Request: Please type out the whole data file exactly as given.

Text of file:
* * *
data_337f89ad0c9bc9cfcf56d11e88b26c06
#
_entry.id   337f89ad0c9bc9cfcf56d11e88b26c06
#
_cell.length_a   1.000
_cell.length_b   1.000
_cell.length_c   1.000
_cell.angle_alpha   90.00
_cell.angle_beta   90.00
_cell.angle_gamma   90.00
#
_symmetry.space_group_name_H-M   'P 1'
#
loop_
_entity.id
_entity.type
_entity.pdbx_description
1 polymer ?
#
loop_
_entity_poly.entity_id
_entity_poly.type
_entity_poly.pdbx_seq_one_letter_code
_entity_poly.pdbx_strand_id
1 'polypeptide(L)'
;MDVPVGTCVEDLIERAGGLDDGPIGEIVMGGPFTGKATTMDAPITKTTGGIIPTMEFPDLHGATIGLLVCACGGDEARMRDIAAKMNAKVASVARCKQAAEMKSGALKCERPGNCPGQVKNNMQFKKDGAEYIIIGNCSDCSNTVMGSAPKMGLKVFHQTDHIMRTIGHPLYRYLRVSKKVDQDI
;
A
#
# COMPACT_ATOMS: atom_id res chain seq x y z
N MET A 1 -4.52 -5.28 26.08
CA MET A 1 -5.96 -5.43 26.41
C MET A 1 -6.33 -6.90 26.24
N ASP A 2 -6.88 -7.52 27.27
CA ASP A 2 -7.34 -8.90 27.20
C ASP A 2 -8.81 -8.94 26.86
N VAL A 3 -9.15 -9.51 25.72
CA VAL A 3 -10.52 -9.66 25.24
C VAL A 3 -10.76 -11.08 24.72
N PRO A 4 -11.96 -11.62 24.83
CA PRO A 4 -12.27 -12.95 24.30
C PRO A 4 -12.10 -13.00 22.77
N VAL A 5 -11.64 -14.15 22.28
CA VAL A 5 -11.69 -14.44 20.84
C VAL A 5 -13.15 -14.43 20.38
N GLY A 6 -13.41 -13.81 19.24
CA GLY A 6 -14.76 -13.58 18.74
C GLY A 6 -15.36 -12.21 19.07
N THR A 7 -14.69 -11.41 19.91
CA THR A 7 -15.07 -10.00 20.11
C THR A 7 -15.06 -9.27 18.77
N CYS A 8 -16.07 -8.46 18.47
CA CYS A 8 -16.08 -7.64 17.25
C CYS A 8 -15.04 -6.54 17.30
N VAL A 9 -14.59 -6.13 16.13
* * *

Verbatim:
data_337f89ad0c9bc9cfcf56d11e88b26c06
#
_entry.id   337f89ad0c9bc9cfcf56d11e88b26c06
#
_cell.length_a   1.000
_cell.length_b   1.000
_cell.length_c   1.000
_cell.angle_alpha   90.00
_cell.angle_beta   90.00
_cell.angle_gamma   90.00
#
_symmetry.space_group_name_H-M   'P 1'
#
loop_
_entity.id
_entity.type
_entity.pdbx_description
1 polymer ?
#
loop_
_entity_poly.entity_id
_entity_poly.type
_entity_poly.pdbx_seq_one_letter_code
_entity_poly.pdbx_strand_id
1 'polypeptide(L)'
;MDVPVGTCVEDLIERAGGLDDGPIGEIVMGGPFTGKATTMDAPITKTTGGIIPTMEFPDLHGATIGLLVCACGGDEARMRDIAAKMNAKVASVARCKQAAEMKSGALKCERPGNCPGQVKNNMQFKKDGAEYIIIGNCSDCSNTVMGSAPKMGLKVFHQTDHIMRTIGHPLYRYLRVSKKVDQDI
;
A
#
# COMPACT_ATOMS: atom_id res chain seq x y z
N MET A 1 -4.52 -5.28 26.08
CA MET A 1 -5.96 -5.43 26.41
C MET A 1 -6.33 -6.90 26.24
N ASP A 2 -6.88 -7.52 27.27
CA ASP A 2 -7.34 -8.90 27.20
C ASP A 2 -8.81 -8.94 26.86
N VAL A 3 -9.15 -9.51 25.72
CA VAL A 3 -10.52 -9.66 25.24
C VAL A 3 -10.76 -11.08 24.72
N PRO A 4 -11.96 -11.62 24.83
CA PRO A 4 -12.27 -12.95 24.30
C PRO A 4 -12.10 -13.00 22.77
N VAL A 5 -11.64 -14.15 22.28
CA VAL A 5 -11.69 -14.44 20.84
C VAL A 5 -13.15 -14.43 20.38
N GLY A 6 -13.41 -13.81 19.24
CA GLY A 6 -14.76 -13.58 18.74
C GLY A 6 -15.36 -12.21 19.07
N THR A 7 -14.69 -11.41 19.91
CA THR A 7 -15.07 -10.00 20.11
C THR A 7 -15.06 -9.27 18.77
N CYS A 8 -16.07 -8.46 18.47
CA CYS A 8 -16.08 -7.64 17.25
C CYS A 8 -15.04 -6.54 17.30
N VAL A 9 -14.59 -6.13 16.13